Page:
High Court dismisses Byarugaba's NSSF job appeal

High Court dismisses Byarugaba's NSSF job appeal
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The High Court has dismissed Richard Byarugaba's appeal challenging the refusal to reapoint him as Managing Director of National Social Security Fund (NSSF).

Mr Byarugaba was in 2022 forced out of the public fund and replaced with his then deputy Patrick Ayote.

The dismissal by Gender, Labour and Social Development minister Betty Amongi riled Mr Byarugaba, who believed he had performed exceptional well enough to keep the job for another five-year tenure.

In running to court, Mr Byarugaba argued that his dismissal, as well as Ayota's appointment, was illegal.

But Judge Musa Ssekaana of the High Court Civil Division on Friday dismissed all his prayers and upheld the decisions of Minister Amongi and the NSSSF Board to appoint Ayota as the MD.

Mr Byarugaba was appointed as NSSF MD since August 1, 2010. His first tenure stretched to November 29, 2017, when he was reappointed.

The second tenure expired on November 30, 2022.

But Byarugaba cried to court of unfair treatment. He said Minister Amongi has attempted to end his second tenure even before the contract could run its course.

The minister had cited retirement age, capped at 60, which Byarugaba has clocked at the time.

While Byarugaba won that first battle to stick to the Shs18 trillion Fund following the intervention of the Attorney General, he invariably ran out of luck and time.

Amongi exercised as discretion to only renew the contract of Ayota and kicked Byarugaba out - even as the board had recommended he, too, gets an extention.

The minister pinned Byarugaba to financial impropriety, collusion with contractors, defiance of presidential directives, and corruption.

Byarugaba ran helter-skelter to save his job, including to the President who, on December 6, 2022, heard his cries and directed Amongi to conclude the matter.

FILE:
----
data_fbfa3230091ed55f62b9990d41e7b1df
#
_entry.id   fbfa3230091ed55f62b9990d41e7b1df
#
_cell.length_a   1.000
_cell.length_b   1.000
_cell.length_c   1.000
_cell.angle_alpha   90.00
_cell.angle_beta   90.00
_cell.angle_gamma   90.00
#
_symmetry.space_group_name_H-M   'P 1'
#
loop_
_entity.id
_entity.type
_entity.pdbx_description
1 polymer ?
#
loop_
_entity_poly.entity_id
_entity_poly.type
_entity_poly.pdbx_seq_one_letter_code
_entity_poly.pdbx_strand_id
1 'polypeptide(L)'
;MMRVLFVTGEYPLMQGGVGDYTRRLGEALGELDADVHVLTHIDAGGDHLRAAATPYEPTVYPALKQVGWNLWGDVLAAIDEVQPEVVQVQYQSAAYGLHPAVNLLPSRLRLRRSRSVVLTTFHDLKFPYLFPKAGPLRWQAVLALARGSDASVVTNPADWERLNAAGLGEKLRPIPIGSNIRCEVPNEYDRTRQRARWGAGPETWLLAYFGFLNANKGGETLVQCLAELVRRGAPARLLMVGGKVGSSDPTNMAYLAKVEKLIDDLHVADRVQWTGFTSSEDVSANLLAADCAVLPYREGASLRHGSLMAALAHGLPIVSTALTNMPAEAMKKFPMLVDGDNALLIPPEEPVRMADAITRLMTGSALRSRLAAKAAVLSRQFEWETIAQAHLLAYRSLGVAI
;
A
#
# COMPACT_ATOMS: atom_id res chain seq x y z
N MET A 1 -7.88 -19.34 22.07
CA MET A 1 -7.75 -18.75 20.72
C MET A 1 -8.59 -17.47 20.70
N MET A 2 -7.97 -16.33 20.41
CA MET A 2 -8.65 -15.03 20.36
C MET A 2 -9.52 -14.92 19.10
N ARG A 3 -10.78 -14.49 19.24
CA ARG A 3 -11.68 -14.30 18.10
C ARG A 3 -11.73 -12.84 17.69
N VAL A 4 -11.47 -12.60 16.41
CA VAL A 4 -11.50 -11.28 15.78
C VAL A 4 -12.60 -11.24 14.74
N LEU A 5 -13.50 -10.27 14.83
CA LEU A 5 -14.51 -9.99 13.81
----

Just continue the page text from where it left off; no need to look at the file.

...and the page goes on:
Byarugaba told the court that Amongi's decision not to renew his contract was illegal, irrational, and procedurally incorrect.

However, as the matter was pending in court, Amongi elevated Ayota and appointed him as the managing director of the Fund, leaving Byarugaba in a knot.

Last October, Ayota told the court that his former boss's appeal was flawed and described it as "unmeritorious cries of a single disgruntled person whose recommendation was rejected based on sound, cogent reasons.”

The court, in its ruling, said the minister's rejection of Byarugaba's reappointment was an exercise of discretion which is granted under the law to allow the system of checks and balances in the appointment process.

"The Minister as the appointing authority has some latitude of power to subject recommended persons to scrutiny and or reject the same and direct a fresh process of recruitment as it was done or approve of the recommended persons and effect the appointment'" Judge Ssekaana said.

He also said the court cannot quash the appointment of Ayota because the NSSF board had duly recommended for it.

Judge Ssekaana dismissed the application but spared Byarugaba the costs for his judicial review appeal.

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